Purchasing Health Insurance in Utah
You have options for purchasing health insurance in Utah. Read on for an explanation of the best options, the different Utah carriers, and the different ways you can enroll. Reach out to a Compass advisor for any additional questions about health insurance in Utah.
Medicaid and CHIP are state run health plans. Medicaid is a state/federal program that pays for medical services for low-income pregnant women, children, individuals who are elderly or have a disability, parents and women with breast or cervical cancer. To qualify, these individuals must meet income and other eligibility requirements. For more information about Medicaid visit https://medicaid.utah.gov/.
The Children’s Health Insurance Program, or CHIP, is a state health insurance plan for uninsured Utah kids and teens. Emergency medical costs can quickly break your budget. With CHIP, you’ll have one less thing to worry about. For more information about CHIP visit chip.health.utah.gov/.
Most individuals who do not get health insurance through their workplace start their search on the Obamacare or Affordable Care Act Marketplace. 9 out of 10 families will qualify for the Advanced Premium Tax Credit which makes health insurance incredibly affordable.
Off Market Plans
Non-Obamacare plans work well for people who are healthy and do not qualify for a tax credit through the Marketplace. Reach out to one of our advisors and we can help you decide if one of these plans are the right fit and can compare all the major carriers available in your area.
Utah Health Insurance Carriers
In 2020 there were 6 carriers that filed to sell Qualified/Major Medical “individual” (non-employer) plans in parts of the state for 2021. All carriers have plans on the marketplace which basically means they are willing to accept a tax-credit from the government that’s paid on behalf of the consumer each month, assuming the individual or family qualifies. The odds of qualifying have increased since the ARPA act went into effect which ultimately increased the qualification levels. The carriers that have filed to sell plans in 1 or more counties in Utah and that accept assisted premium tax credits are Select Health, University of Utah Health Plans, Cigna, Molina, Regence, & Bridge Span.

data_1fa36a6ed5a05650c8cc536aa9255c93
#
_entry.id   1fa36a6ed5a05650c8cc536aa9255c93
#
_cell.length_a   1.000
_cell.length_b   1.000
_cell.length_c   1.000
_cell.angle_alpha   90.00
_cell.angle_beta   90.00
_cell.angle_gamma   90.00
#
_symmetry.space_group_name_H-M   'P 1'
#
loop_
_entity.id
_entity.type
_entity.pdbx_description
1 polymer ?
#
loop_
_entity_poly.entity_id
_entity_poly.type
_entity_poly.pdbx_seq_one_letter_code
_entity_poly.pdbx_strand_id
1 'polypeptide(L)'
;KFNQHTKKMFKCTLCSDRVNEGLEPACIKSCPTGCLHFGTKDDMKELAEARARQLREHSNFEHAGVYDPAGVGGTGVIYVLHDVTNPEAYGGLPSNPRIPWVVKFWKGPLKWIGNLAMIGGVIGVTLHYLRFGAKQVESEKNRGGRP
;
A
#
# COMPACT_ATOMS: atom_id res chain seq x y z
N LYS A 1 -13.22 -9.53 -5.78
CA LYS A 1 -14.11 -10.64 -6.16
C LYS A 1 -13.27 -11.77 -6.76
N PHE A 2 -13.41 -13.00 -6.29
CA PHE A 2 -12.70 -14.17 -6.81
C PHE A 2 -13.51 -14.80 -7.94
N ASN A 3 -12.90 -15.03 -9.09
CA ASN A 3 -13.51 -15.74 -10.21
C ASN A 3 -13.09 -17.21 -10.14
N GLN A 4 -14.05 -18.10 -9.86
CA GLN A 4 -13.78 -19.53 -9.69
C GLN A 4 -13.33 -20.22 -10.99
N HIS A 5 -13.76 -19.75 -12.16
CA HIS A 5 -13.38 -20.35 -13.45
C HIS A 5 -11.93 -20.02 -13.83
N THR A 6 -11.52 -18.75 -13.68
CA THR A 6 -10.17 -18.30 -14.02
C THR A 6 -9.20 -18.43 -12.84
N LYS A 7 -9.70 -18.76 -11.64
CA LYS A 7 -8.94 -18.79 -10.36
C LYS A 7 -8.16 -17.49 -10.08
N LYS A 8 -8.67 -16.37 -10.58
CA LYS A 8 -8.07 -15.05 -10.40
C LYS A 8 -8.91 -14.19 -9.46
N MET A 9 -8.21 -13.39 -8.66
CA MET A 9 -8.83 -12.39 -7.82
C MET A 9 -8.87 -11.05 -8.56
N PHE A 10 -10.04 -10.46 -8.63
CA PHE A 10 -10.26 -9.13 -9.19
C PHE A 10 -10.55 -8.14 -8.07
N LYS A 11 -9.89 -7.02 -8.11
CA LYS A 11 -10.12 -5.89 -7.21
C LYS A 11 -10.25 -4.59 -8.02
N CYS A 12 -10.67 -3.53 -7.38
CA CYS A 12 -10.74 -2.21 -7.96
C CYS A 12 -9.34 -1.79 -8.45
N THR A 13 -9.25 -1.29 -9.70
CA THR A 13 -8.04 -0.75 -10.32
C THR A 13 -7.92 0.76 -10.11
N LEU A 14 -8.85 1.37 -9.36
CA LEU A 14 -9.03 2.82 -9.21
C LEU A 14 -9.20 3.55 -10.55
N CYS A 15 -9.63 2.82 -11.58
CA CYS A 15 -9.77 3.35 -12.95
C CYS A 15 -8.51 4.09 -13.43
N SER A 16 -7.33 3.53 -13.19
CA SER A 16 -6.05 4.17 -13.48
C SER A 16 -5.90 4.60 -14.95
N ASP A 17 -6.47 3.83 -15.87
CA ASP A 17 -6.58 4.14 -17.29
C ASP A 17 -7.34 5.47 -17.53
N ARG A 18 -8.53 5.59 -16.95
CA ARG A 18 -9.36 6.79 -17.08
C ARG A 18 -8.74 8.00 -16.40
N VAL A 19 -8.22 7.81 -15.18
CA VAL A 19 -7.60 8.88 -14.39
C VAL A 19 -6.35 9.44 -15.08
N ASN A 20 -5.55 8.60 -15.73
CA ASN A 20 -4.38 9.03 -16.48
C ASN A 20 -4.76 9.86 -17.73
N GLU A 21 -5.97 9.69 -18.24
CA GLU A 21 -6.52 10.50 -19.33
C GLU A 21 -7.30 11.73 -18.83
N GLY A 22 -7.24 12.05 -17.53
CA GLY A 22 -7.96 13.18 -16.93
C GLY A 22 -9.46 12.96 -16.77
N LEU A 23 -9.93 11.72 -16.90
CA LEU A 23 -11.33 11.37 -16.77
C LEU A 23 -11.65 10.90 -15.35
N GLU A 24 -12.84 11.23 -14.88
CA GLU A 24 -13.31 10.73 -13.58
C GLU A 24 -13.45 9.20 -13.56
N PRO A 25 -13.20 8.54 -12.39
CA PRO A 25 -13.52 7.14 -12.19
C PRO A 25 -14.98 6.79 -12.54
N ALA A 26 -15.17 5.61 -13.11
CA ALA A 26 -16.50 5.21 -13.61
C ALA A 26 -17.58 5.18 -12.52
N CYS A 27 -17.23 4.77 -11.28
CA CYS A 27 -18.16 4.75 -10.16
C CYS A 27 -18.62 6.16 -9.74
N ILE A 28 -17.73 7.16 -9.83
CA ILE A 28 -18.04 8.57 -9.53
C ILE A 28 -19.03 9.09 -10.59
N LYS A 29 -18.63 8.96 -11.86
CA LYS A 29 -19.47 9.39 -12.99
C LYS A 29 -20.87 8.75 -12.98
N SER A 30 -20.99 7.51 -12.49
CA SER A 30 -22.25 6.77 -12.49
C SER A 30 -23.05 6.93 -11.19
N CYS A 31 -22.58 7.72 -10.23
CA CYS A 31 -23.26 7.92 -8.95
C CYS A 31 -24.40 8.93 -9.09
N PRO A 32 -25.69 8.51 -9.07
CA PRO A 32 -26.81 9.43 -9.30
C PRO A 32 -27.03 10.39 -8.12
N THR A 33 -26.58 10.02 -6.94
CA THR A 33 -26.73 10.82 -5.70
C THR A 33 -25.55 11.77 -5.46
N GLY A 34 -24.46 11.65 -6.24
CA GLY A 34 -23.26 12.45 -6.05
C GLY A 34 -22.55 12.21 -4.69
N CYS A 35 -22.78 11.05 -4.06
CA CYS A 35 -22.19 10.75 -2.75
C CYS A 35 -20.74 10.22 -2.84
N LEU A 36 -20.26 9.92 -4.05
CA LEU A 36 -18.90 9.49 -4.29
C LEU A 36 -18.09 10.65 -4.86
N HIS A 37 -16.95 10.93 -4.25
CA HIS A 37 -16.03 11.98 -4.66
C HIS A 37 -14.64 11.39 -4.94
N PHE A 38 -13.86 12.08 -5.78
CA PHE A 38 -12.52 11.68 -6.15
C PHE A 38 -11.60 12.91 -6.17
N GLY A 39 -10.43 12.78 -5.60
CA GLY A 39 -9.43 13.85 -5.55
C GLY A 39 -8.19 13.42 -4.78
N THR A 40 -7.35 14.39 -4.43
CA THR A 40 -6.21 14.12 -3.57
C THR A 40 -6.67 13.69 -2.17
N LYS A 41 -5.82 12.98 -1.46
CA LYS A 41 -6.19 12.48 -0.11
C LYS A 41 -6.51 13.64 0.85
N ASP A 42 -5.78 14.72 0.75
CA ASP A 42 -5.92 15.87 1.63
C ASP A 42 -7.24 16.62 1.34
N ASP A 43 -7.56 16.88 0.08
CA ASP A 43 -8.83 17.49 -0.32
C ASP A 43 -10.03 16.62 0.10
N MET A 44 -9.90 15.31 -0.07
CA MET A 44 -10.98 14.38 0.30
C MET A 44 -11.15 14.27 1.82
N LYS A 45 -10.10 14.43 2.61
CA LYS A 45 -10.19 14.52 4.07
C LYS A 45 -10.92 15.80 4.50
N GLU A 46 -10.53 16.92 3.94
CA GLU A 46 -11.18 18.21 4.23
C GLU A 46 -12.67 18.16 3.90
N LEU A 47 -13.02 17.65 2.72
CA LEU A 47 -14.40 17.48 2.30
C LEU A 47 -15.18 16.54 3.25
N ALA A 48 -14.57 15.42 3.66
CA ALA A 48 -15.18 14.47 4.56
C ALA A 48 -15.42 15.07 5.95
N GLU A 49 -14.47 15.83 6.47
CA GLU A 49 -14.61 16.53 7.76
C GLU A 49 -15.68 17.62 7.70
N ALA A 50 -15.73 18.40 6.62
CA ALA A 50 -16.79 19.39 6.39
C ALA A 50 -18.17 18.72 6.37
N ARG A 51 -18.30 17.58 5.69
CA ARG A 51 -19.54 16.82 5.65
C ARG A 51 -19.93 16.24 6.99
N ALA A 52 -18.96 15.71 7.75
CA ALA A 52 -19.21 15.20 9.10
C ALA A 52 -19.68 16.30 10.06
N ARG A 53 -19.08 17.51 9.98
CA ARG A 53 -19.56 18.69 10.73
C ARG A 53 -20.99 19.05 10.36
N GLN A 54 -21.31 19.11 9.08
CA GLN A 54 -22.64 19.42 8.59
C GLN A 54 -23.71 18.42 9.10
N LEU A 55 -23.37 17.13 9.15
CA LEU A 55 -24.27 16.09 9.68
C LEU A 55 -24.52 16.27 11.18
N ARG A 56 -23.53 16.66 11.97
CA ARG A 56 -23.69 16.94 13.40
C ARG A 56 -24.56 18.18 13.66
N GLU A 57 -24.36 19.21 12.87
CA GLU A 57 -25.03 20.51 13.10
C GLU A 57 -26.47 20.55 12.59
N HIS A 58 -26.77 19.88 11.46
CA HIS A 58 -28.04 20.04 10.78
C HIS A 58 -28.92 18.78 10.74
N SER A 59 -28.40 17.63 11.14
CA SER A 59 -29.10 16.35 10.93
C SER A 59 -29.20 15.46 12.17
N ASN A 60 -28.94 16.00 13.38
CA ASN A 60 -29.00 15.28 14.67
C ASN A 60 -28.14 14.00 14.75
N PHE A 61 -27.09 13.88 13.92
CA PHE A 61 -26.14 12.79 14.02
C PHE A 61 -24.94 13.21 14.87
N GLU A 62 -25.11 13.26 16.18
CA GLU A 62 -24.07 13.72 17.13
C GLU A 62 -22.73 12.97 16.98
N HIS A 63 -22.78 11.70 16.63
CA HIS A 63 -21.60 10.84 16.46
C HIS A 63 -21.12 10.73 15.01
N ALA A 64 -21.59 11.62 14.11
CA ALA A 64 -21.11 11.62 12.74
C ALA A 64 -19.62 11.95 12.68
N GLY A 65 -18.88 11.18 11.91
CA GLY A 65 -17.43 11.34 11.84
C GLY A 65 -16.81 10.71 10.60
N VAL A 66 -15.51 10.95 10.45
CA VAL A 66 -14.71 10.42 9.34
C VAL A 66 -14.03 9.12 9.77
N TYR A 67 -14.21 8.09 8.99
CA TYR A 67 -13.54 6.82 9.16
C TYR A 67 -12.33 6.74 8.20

Select Health is without question the power house of the individual market. They have the largest market share and in most cases are also the most cost effective. They are tied in with the Intermountain hospital system, or IHC.
University of Utah
University of Utah Health Plans model closely resembles that of SelectHealth in that they also have a sister company in the medical field with the University of Utah hospital system. However, one key difference is the UofU contracts with hospital systems outside of their own with MountianStar and Steward.
Cigna contracts with the Steward and Mountain Star hospitals. Their niche is with the low income households who have high-cost medications. If this is you, contact one of our agents to learn more and see if their program is a good fit for you.
Molina’s specialties have been in the Medicaid and Medicare markets, however they have a growing presence in the ACA marketplace. They are new to Utah’s market, but they have a highly attractive $0 deductible bronze plan.
Regence/Blue Cross Blue Shield and Bridgespan
Regence and BridgeSpan and sister companies and are generally competitive in particular networks in rural areas.
How to Enroll
Essentially there are 3 basic routes for someone to enroll in a plan in the state of Utah.